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***(UK) Scotland now has 29% of students with special needs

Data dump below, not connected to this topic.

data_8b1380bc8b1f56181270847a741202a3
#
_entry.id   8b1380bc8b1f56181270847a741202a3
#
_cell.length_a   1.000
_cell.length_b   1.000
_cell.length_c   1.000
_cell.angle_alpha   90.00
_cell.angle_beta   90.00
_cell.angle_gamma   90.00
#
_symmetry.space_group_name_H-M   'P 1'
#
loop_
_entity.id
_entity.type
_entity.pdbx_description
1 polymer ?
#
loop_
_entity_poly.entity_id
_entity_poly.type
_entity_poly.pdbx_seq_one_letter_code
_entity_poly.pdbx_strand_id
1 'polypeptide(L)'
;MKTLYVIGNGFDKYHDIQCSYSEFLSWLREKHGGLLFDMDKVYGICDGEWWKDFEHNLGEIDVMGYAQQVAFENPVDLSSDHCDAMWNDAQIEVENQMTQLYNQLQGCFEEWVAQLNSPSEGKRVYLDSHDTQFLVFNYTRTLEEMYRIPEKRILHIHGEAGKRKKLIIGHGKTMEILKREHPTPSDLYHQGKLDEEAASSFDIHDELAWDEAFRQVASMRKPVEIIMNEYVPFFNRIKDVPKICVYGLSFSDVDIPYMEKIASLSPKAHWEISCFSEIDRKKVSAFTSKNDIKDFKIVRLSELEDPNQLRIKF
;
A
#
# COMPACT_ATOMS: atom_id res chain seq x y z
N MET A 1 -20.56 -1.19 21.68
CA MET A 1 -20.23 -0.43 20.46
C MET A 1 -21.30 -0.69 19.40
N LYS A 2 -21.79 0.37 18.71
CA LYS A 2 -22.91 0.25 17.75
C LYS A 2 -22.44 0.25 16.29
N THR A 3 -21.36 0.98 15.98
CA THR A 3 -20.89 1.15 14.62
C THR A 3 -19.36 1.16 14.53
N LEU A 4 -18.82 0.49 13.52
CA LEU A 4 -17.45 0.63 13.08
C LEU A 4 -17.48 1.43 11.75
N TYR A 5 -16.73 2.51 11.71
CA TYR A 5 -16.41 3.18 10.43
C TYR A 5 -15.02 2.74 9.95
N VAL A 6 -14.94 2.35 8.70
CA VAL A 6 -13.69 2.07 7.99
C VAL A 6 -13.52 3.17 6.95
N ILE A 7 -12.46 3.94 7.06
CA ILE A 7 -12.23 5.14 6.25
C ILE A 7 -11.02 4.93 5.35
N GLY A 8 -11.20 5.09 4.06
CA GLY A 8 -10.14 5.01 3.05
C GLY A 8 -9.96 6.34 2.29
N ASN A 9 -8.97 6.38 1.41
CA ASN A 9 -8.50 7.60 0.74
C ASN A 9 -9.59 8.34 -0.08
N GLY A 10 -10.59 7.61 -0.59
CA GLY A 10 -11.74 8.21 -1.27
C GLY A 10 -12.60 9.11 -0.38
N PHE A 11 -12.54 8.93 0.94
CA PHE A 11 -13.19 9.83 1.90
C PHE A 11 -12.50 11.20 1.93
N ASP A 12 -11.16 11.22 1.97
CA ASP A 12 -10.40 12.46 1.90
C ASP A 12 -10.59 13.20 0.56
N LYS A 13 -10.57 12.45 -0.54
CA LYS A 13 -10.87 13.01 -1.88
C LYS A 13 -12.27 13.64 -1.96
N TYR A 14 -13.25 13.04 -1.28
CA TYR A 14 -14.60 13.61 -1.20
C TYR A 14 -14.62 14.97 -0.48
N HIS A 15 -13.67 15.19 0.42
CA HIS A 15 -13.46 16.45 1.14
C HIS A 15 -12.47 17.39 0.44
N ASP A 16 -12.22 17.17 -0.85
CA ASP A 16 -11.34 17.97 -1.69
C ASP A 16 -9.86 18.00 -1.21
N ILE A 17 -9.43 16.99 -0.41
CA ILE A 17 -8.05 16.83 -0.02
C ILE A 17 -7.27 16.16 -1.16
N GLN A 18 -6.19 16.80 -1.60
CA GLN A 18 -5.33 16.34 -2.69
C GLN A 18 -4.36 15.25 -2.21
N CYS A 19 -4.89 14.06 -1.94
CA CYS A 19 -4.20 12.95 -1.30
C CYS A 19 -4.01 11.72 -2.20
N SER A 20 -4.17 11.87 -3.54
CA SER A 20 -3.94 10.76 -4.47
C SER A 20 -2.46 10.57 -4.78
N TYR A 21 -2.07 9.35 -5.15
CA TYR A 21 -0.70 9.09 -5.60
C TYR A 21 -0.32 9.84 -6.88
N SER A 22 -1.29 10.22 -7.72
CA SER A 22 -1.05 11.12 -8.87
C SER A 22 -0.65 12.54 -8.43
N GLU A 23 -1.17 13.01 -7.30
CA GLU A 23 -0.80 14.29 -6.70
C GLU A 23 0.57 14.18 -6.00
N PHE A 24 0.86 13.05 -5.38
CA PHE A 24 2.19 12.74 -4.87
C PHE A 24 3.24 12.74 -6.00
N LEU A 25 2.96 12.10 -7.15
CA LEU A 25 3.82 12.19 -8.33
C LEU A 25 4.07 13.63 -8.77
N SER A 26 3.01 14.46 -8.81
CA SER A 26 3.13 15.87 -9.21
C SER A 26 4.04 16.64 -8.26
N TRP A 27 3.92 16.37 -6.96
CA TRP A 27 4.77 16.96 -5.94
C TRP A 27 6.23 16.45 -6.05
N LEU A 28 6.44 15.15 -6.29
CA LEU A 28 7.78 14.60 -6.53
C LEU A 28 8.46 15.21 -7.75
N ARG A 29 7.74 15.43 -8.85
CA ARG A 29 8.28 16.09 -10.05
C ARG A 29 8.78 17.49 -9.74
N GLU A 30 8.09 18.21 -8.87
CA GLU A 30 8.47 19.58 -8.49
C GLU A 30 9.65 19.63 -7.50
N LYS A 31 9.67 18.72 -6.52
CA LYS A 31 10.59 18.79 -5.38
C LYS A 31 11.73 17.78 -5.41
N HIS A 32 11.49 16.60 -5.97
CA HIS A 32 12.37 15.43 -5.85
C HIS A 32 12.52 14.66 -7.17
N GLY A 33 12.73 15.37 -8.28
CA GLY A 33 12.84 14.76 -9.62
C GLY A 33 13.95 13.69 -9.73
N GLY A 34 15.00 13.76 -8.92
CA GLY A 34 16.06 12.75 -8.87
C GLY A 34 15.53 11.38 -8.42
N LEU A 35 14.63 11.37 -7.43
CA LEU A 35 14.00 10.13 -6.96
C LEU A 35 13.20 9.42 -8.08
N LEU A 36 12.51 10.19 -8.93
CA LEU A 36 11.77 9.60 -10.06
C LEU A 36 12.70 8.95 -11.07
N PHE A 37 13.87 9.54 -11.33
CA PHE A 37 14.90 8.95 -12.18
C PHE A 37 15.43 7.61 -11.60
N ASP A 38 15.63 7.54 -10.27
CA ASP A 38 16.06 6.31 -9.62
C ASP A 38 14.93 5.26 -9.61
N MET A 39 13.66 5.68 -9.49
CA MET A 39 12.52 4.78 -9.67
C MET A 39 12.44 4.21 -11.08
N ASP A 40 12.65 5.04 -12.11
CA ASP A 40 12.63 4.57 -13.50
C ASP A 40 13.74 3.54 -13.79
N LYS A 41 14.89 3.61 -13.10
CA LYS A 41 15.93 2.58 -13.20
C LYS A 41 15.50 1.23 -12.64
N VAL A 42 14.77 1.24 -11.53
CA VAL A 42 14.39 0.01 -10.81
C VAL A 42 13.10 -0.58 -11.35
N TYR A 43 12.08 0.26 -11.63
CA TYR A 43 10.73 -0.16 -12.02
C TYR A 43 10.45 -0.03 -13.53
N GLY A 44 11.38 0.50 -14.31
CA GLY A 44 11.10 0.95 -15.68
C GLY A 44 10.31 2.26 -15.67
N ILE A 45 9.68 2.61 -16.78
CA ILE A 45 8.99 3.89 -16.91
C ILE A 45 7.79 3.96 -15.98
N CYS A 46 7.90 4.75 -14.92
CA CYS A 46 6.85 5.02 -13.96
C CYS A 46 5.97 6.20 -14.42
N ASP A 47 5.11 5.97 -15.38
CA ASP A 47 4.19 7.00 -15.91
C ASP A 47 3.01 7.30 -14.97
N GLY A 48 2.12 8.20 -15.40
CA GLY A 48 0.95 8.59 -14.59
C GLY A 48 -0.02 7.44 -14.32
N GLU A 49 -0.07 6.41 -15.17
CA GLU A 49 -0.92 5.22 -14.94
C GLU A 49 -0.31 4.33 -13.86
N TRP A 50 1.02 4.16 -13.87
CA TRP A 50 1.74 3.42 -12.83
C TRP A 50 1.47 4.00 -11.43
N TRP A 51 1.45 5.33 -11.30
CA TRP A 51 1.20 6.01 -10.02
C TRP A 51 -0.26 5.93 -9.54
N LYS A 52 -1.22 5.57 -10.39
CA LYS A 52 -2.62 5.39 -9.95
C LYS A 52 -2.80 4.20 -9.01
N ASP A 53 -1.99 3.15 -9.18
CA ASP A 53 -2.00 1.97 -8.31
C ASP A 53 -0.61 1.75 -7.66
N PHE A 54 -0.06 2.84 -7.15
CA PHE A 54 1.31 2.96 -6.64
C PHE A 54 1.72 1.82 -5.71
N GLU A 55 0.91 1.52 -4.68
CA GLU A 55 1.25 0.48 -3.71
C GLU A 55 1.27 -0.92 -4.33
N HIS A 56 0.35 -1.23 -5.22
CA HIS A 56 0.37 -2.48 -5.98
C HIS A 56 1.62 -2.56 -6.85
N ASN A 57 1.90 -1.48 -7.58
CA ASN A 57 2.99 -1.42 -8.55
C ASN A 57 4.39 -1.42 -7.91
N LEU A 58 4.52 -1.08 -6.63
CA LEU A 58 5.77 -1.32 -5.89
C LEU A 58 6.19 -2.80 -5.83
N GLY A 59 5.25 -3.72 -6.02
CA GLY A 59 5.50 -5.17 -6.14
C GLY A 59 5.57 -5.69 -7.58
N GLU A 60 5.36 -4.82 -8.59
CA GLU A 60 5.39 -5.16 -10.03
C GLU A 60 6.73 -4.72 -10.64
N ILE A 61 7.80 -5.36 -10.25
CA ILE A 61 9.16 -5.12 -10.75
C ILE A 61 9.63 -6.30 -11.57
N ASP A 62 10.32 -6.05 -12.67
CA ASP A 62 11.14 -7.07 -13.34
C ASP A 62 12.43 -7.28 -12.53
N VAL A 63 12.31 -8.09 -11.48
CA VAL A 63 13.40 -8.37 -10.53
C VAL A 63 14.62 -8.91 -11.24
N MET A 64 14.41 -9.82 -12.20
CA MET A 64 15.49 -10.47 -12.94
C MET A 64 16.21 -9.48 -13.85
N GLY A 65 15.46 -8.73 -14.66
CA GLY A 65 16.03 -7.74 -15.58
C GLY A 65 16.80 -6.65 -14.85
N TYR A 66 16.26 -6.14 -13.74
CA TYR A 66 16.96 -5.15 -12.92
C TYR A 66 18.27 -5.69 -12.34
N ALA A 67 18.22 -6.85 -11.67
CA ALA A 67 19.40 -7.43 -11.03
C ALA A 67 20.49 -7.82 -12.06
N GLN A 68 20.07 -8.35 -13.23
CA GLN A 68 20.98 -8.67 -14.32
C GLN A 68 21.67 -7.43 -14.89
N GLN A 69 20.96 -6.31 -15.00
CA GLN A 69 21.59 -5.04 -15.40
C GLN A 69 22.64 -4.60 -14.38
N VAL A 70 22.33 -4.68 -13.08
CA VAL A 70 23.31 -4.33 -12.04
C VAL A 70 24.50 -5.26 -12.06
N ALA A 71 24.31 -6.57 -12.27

Jan 30, 2019, Belfast Telegraph: Ministers agree to review of mainstreaming in schools policy (STORY ABOUT SCOTLAND) The move should ensure more effective uptake of places in special schools and special units. https://www.belfasttelegraph.co.uk/news/uk/ministers-agree-to-review-of-mainstreaming-in-schools-policy-37766780.html The Scottish Government has agreed to review its policy presumption to place pupils with additional support needs (ASN) in mainstream schools. The review will help ensure more effective uptakes of places in special schools and units and use of support staff. Since 2002, it has been a legal requirement in Scotland for pupils to be taught in a mainstream setting unless certain exemptions apply. … Labour education spokesman Iain Gray, whose party backed the Government but not the Tories, said the mainstreaming presumption is the right policy but it fails without adequate resources…. He said there are currently not adequate resources, with ASN pupils increasing by 68% since 2012 but trained ASN teachers falling by 500. The latest Scottish Government statistics show more than a quarter (28.7%) of pupils – 199,065 – had a recorded additional support need in 2018. Conservative education spokeswoman Liz Smith said her party backs inclusive education but a review of the mainstreaming presumption is needed. “There is no denying the fact there is a growing number of young people for whom mainstreaming school is not appropriate, because it isn’t delivering for their best educational and social needs,” she said. “We have seen a significant rise in the demand for special education but the demand is not being fully met.” 199,065 Number of pupils with an additional support need in Scotland in 2018 … “Scotland’s inclusive approach celebrates diversity, and allows children and young people to develop an understanding and recognition of differences. “This contributes to the development of an increasingly compassionate and equal society…. He added: “Mainstreaming can work for many vision impaired children and young people, but currently too often the right support isn’t there for them. “New guidance for schools will be welcome, but it will only be effective if local authorities ensure the right resources are there to make it work, and that is why there is a need for a further review.”